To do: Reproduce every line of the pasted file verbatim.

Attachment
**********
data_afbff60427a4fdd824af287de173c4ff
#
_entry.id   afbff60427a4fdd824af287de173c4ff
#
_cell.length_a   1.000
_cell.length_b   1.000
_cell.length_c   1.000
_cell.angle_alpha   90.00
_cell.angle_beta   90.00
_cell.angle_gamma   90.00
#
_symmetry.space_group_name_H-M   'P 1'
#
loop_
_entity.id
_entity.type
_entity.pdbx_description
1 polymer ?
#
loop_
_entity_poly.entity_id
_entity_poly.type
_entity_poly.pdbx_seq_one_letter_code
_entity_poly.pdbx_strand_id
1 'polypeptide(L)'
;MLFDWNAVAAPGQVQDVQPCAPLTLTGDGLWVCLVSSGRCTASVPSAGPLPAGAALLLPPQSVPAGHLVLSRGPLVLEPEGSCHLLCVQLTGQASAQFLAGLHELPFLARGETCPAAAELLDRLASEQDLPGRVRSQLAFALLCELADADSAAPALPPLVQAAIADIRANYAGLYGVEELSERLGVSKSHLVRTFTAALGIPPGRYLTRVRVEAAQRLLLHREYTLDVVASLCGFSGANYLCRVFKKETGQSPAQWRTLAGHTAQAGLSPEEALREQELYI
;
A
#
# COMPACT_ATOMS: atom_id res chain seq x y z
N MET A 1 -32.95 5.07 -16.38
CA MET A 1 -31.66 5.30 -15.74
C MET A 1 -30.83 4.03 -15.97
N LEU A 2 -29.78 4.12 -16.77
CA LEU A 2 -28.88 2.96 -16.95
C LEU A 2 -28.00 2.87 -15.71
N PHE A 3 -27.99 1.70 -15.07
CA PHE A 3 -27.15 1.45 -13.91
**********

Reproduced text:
data_afbff60427a4fdd824af287de173c4ff
#
_entry.id   afbff60427a4fdd824af287de173c4ff
#
_cell.length_a   1.000
_cell.length_b   1.000
_cell.length_c   1.000
_cell.angle_alpha   90.00
_cell.angle_beta   90.00
_cell.angle_gamma   90.00
#
_symmetry.space_group_name_H-M   'P 1'
#
loop_
_entity.id
_entity.type
_entity.pdbx_description
1 polymer ?
#
loop_
_entity_poly.entity_id
_entity_poly.type
_entity_poly.pdbx_seq_one_letter_code
_entity_poly.pdbx_strand_id
1 'polypeptide(L)'
;MLFDWNAVAAPGQVQDVQPCAPLTLTGDGLWVCLVSSGRCTASVPSAGPLPAGAALLLPPQSVPAGHLVLSRGPLVLEPEGSCHLLCVQLTGQASAQFLAGLHELPFLARGETCPAAAELLDRLASEQDLPGRVRSQLAFALLCELADADSAAPALPPLVQAAIADIRANYAGLYGVEELSERLGVSKSHLVRTFTAALGIPPGRYLTRVRVEAAQRLLLHREYTLDVVASLCGFSGANYLCRVFKKETGQSPAQWRTLAGHTAQAGLSPEEALREQELYI
;
A
#
# COMPACT_ATOMS: atom_id res chain seq x y z
N MET A 1 -32.95 5.07 -16.38
CA MET A 1 -31.66 5.30 -15.74
C MET A 1 -30.83 4.03 -15.97
N LEU A 2 -29.78 4.12 -16.77
CA LEU A 2 -28.88 2.96 -16.95
C LEU A 2 -28.00 2.87 -15.71
N PHE A 3 -27.99 1.70 -15.07
CA PHE A 3 -27.15 1.45 -13.91